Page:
Brazil has the potential to become one of the world’s largest producers of organic foods. This affirmation was made earlier this month by the Brazilian Minister of Agriculture, Roberto Rodrigues.
Rodrigues talked June 8 at the opening of the National Seminar on Organic Farming, at the University of Brasília (UnB). According to the Minister, organic food production in Brazil remains limited, corresponding to only 2% of the total agricultural volume.
Rodrigues emphasized that, taking the Amazon region into account, the country could devote six million hectares to organic farming. Worldwide, organic production currently occupies 20 million hectares, 10 million of which are in Australia and three million, in Argentina.
“We are very far from what we could be doing. Our market and territorial potential gives us great growth prospects,” the Minister pointed out. He observed that organic products in Europe cost 25% more than conventional products.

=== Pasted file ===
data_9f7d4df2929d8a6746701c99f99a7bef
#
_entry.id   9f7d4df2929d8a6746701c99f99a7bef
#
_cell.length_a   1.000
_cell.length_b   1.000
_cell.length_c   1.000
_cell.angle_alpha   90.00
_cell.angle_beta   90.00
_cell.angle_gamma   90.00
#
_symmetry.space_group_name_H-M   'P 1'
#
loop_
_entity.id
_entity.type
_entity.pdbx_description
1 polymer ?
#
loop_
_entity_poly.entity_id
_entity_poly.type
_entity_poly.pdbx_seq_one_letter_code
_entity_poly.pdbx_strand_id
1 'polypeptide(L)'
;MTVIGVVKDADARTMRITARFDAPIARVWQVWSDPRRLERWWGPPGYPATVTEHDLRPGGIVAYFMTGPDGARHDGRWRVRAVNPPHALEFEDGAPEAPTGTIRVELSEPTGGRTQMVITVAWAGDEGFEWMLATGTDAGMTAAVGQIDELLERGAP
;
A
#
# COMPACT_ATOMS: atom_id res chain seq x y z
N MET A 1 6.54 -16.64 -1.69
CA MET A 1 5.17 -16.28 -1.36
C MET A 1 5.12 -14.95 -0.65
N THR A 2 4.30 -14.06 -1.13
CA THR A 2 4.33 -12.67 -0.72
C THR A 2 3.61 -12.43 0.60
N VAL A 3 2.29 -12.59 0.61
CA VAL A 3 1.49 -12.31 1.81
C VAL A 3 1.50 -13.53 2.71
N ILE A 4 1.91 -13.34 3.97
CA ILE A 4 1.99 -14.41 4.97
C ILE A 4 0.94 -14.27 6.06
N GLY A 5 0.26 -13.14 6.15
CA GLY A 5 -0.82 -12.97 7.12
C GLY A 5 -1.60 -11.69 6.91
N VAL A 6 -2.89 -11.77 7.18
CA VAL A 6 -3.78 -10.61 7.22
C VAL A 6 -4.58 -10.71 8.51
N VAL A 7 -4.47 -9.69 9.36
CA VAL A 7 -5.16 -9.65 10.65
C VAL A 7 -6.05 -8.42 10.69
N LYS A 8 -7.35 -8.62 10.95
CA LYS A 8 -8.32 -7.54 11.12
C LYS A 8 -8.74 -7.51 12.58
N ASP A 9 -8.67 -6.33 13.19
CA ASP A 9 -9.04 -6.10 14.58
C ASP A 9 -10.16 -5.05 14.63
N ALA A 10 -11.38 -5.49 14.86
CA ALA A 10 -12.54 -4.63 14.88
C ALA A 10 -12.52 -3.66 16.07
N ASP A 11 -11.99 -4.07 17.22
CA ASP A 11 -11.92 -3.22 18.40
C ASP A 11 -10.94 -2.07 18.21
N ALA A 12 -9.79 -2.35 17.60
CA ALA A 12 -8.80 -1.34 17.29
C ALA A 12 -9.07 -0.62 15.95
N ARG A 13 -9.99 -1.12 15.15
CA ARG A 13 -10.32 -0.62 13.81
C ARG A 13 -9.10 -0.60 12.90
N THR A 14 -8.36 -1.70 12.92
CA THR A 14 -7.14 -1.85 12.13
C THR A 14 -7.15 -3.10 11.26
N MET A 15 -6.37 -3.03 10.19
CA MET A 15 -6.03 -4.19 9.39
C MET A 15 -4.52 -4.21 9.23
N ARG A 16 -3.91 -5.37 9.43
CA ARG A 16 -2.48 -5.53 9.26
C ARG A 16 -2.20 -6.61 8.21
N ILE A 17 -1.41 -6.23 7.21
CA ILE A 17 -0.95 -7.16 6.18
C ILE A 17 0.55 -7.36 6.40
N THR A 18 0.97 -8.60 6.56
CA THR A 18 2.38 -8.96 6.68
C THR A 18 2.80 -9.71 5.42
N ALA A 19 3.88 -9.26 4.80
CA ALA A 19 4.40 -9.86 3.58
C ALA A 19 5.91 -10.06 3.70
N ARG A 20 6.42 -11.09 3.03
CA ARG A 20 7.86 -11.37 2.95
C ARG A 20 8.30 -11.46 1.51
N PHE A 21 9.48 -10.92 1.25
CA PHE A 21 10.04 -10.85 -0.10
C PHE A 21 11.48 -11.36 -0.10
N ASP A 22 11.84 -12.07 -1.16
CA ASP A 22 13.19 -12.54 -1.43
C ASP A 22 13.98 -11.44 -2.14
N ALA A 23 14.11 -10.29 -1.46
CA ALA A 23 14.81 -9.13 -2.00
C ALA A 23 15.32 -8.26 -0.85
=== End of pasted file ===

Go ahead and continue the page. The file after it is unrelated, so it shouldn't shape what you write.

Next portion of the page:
Rodrigues informed that the Pluriannual Plan includes a program for organic farming and that the theme was incorporated in the 2005/2006 Agricultural and Livestock Plan.
According to the Minister, organic production nuclei are being created in Brasília and all the Ministry’s regional superintendencies.
The secretary of Family Farming in the Ministry of Agrarian Development (MDA), Valter Bianchini, emphasized that the 2005/2006 Harvest Plan for Family Farming, for which US$ 3.6 billion (9 billion reais) have been allocated, will assign priority to organic farming, which will be offered a special line of credit.
The MDA intends to establish partnerships with the Ministry of Agriculture in the area of certification of organic products and with the Ministry of Science and Technology in the area of agroecological research.
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